Poor online checkout experiences are causing UK consumers to ditch online purchases and mean that businesses are losing out financially, according to new research.
Open Banking platform Yapily has concluded that businesses are potentially facing a combined £656 million shortfall in missed revenue, after it surveyed consumers.
Among the 2,000 UK consumers polled, 52% said they had abandoned at least one online purchase in the past 12 months, citing a poor experience at the online checkout.
This figure rose to 70% among those aged 16 to 24-years-old and 64% of 25 to 34-year-olds.
The findings have been published in Yapily’s new report, ‘State of Payments 2023: The £650 Million Problem Open Banking Can Fix’.
The need to manually input card details, at 25%, was the biggest deterrent at online checkouts, while 19% said that merchants not accepting their preferred payment method was a reason for abandoning an online payment and 15% identified payments being blocked due to suspected fraud.
Yapily found that the majority of abandoned sales, at 69%, are valued at between £21 and £60, with 25% priced at between £61 and £100, putting the average value of a discarded shopping basket at £30.
Of those surveyed, 41% said they would like to see businesses offer more convenient and easier payment methods at checkout, and 34% displayed an interest in using a ‘Pay by Bank’ app, product or service.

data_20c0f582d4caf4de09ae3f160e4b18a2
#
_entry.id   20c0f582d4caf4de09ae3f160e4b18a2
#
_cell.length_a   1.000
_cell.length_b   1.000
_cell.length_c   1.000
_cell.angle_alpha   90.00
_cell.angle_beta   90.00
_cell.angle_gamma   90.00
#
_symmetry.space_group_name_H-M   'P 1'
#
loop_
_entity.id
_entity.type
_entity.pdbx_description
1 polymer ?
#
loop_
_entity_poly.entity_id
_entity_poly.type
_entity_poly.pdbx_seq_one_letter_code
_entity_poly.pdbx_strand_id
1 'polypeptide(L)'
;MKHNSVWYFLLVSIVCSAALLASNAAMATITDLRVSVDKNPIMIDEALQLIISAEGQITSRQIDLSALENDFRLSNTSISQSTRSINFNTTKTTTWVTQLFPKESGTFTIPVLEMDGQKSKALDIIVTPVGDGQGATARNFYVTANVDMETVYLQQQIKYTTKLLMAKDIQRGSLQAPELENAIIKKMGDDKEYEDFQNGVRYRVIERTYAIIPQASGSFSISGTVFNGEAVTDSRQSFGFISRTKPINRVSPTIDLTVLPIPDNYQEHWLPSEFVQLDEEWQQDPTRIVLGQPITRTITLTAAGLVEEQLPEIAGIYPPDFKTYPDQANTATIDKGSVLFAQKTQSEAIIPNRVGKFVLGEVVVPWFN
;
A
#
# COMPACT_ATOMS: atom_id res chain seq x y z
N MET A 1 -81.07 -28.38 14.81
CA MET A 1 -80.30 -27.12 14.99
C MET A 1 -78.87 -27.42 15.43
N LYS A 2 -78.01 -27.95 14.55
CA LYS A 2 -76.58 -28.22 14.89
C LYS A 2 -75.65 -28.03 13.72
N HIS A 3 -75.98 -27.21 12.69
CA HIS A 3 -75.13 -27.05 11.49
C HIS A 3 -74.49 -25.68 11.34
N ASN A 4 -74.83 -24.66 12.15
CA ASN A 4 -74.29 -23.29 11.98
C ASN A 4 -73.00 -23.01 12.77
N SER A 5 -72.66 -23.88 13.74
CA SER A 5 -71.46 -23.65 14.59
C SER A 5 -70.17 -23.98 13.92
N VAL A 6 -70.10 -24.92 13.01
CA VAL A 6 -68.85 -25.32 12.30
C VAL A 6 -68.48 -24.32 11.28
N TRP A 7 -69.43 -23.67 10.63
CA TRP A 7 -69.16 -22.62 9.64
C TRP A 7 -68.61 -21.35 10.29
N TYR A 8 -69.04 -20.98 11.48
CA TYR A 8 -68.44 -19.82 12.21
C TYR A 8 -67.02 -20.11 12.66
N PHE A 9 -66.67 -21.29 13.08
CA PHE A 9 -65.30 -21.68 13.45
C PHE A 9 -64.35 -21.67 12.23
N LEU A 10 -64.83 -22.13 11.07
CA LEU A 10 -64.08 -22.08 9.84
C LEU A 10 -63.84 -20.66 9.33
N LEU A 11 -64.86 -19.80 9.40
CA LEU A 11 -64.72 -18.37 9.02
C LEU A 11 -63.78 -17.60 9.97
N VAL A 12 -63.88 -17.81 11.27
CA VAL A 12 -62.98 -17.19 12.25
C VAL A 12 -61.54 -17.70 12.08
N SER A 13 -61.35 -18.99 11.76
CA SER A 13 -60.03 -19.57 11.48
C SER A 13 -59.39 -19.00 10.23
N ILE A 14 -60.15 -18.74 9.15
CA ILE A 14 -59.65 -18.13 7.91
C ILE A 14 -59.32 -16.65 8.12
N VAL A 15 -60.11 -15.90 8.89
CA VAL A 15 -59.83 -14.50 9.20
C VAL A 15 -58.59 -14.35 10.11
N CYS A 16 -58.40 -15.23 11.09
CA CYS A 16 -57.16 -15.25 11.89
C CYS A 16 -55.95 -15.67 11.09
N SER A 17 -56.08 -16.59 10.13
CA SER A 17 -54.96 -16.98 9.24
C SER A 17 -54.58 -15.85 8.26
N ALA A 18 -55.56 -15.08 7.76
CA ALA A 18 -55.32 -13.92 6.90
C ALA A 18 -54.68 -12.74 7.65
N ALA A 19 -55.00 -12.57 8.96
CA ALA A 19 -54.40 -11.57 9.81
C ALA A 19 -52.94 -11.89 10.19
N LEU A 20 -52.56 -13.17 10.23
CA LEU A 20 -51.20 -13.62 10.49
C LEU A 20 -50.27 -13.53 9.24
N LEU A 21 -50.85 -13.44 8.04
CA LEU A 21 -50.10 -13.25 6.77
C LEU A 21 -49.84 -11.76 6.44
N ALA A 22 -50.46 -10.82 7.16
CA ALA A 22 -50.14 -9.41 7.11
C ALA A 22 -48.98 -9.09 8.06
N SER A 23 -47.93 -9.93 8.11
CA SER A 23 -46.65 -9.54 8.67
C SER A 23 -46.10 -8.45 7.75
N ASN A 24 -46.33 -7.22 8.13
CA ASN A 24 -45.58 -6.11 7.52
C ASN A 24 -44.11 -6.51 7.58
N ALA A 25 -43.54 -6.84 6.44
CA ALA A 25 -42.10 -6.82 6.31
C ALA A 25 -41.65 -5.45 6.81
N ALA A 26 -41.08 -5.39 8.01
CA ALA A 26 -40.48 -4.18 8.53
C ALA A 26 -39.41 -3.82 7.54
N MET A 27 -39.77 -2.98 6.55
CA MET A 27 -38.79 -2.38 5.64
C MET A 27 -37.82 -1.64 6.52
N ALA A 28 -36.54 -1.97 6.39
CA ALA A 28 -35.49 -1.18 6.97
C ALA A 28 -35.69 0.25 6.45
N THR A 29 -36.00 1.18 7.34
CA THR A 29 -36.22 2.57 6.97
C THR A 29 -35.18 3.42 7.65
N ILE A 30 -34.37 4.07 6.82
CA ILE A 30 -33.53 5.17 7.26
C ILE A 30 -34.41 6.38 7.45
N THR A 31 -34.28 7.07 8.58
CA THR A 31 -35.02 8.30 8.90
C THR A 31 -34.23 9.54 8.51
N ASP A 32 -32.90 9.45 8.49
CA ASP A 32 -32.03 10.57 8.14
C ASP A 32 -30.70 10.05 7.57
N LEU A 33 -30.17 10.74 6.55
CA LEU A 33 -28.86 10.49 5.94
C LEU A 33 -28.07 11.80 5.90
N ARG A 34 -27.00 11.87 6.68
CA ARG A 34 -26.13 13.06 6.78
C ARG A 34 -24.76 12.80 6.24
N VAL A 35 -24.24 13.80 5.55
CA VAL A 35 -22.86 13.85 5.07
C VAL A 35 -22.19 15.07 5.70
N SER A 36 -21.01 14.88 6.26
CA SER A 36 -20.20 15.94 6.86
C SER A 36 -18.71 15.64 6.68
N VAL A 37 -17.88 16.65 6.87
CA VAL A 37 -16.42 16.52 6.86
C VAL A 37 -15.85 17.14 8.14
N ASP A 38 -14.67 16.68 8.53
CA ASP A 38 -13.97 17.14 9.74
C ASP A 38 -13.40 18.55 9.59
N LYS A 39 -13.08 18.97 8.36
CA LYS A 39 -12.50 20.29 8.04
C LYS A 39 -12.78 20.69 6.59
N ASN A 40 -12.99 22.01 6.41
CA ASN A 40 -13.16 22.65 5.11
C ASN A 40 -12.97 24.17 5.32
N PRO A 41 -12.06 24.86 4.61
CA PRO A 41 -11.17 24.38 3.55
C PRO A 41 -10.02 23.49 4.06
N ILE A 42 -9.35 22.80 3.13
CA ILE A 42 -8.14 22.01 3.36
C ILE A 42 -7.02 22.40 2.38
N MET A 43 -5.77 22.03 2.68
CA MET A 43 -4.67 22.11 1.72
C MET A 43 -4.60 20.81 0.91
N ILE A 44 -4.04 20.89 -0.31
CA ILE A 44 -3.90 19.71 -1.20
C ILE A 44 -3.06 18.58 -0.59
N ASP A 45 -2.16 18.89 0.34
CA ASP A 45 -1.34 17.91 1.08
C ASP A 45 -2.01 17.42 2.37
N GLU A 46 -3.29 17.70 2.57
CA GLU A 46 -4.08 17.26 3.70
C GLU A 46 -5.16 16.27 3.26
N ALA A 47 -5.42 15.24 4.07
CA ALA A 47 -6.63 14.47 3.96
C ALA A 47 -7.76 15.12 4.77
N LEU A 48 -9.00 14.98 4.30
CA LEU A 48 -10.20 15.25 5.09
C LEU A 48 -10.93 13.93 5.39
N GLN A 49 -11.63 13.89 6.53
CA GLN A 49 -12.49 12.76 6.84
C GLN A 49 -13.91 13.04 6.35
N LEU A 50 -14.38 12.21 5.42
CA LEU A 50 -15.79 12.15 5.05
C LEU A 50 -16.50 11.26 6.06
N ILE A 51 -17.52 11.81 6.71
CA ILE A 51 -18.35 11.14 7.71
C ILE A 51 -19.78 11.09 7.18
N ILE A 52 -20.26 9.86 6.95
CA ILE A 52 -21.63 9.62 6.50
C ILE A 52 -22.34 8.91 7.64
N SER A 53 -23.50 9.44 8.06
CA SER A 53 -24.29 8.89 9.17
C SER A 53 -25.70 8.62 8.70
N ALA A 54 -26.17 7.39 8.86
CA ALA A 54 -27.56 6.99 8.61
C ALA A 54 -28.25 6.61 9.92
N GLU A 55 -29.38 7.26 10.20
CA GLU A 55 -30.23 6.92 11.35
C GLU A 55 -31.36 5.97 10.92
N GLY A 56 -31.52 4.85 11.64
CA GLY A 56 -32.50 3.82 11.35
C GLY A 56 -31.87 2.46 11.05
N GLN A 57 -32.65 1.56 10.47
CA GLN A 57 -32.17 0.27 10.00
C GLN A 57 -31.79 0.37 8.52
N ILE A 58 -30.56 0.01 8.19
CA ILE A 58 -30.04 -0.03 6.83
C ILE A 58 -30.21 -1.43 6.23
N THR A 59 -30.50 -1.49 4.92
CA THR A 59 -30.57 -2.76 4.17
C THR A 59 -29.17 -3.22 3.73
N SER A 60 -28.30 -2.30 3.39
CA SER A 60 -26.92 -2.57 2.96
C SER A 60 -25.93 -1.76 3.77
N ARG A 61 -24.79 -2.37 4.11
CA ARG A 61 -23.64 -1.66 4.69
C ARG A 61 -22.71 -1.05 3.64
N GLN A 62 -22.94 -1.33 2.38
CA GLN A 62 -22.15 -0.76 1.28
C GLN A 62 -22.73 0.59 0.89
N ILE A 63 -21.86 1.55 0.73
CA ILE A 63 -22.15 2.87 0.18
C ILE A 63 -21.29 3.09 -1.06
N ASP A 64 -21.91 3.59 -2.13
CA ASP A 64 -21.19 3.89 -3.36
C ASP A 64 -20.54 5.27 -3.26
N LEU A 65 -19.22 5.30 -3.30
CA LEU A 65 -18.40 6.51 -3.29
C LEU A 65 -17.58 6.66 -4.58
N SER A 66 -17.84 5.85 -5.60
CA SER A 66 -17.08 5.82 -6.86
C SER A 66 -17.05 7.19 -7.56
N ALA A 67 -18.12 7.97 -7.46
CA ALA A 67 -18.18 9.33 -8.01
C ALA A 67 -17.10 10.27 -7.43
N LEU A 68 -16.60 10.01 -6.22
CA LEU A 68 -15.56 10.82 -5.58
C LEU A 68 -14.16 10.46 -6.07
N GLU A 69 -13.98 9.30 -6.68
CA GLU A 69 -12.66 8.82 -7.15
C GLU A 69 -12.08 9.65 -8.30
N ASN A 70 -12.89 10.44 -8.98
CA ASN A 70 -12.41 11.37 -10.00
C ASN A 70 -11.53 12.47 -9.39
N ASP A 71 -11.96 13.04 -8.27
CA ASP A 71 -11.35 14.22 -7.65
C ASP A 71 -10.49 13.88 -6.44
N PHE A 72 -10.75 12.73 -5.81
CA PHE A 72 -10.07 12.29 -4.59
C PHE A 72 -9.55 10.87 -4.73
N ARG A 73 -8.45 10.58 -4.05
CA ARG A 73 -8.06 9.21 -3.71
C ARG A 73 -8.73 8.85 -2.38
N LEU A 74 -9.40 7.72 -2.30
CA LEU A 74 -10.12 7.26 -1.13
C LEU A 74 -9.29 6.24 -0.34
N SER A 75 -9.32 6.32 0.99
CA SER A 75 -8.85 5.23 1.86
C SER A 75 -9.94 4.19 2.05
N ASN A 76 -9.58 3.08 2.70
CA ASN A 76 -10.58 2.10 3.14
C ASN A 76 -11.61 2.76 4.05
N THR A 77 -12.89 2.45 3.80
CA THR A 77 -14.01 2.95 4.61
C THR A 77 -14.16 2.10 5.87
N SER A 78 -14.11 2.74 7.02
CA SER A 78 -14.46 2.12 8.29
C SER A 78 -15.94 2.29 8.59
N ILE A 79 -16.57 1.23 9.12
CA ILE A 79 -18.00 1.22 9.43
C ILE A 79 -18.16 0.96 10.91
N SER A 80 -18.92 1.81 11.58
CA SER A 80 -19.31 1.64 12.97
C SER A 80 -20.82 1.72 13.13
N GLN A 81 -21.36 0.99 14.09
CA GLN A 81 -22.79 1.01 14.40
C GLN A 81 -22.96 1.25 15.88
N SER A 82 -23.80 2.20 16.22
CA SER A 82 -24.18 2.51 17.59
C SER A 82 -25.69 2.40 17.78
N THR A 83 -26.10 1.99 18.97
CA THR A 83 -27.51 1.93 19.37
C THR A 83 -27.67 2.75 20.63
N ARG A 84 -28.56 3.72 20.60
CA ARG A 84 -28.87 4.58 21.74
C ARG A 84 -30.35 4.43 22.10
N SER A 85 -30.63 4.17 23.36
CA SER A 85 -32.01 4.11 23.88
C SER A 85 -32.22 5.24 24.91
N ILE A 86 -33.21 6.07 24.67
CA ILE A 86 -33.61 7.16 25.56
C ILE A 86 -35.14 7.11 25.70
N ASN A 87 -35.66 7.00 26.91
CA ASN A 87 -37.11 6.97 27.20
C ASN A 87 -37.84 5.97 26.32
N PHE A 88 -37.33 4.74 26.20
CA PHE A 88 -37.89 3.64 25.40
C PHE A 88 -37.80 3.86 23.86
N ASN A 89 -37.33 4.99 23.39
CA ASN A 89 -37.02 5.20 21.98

Founder and chief executive officer of Yapily, Stefano Vaccino, called payments a “more critical and strategic focus” for every business.
He added: “New payment innovations, like Open Banking, are enabling businesses to realise this, transforming payments from a cost-reduction exercise into a way to increase performance and grow revenue.
“To stop poor payer experiences eating into their profits, businesses and payment service providers should listen to what consumers and merchants are asking for – a faster, cheaper, and more secure way to pay.”
Earlier this month, Yapily appointed a new VP of sales in Europe, Lisa Gutu, as it eyes further growth in the region.